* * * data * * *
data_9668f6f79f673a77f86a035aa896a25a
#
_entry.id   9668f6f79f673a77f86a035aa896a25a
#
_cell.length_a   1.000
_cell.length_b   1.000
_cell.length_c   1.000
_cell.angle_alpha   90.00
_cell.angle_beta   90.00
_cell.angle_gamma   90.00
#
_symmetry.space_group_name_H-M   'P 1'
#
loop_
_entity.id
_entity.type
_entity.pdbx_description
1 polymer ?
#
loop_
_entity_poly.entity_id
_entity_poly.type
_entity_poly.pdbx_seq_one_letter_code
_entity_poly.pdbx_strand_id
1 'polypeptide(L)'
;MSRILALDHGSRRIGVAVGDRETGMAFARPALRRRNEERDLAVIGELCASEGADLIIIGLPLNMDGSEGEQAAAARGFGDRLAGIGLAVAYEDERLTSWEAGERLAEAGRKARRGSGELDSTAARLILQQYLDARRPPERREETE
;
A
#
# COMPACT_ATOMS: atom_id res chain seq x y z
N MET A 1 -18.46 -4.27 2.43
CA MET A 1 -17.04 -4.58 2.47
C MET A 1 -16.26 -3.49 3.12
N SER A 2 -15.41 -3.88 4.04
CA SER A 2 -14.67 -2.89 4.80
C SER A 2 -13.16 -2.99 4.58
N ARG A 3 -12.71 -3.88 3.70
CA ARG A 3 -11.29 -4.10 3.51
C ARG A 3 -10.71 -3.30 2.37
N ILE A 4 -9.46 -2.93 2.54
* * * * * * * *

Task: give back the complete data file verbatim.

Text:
data_9668f6f79f673a77f86a035aa896a25a
#
_entry.id   9668f6f79f673a77f86a035aa896a25a
#
_cell.length_a   1.000
_cell.length_b   1.000
_cell.length_c   1.000
_cell.angle_alpha   90.00
_cell.angle_beta   90.00
_cell.angle_gamma   90.00
#
_symmetry.space_group_name_H-M   'P 1'
#
loop_
_entity.id
_entity.type
_entity.pdbx_description
1 polymer ?
#
loop_
_entity_poly.entity_id
_entity_poly.type
_entity_poly.pdbx_seq_one_letter_code
_entity_poly.pdbx_strand_id
1 'polypeptide(L)'
;MSRILALDHGSRRIGVAVGDRETGMAFARPALRRRNEERDLAVIGELCASEGADLIIIGLPLNMDGSEGEQAAAARGFGDRLAGIGLAVAYEDERLTSWEAGERLAEAGRKARRGSGELDSTAARLILQQYLDARRPPERREETE
;
A
#
# COMPACT_ATOMS: atom_id res chain seq x y z
N MET A 1 -18.46 -4.27 2.43
CA MET A 1 -17.04 -4.58 2.47
C MET A 1 -16.26 -3.49 3.12
N SER A 2 -15.41 -3.88 4.04
CA SER A 2 -14.67 -2.89 4.80
C SER A 2 -13.16 -2.99 4.58
N ARG A 3 -12.71 -3.88 3.70
CA ARG A 3 -11.29 -4.10 3.51
C ARG A 3 -10.71 -3.30 2.37
N ILE A 4 -9.46 -2.93 2.54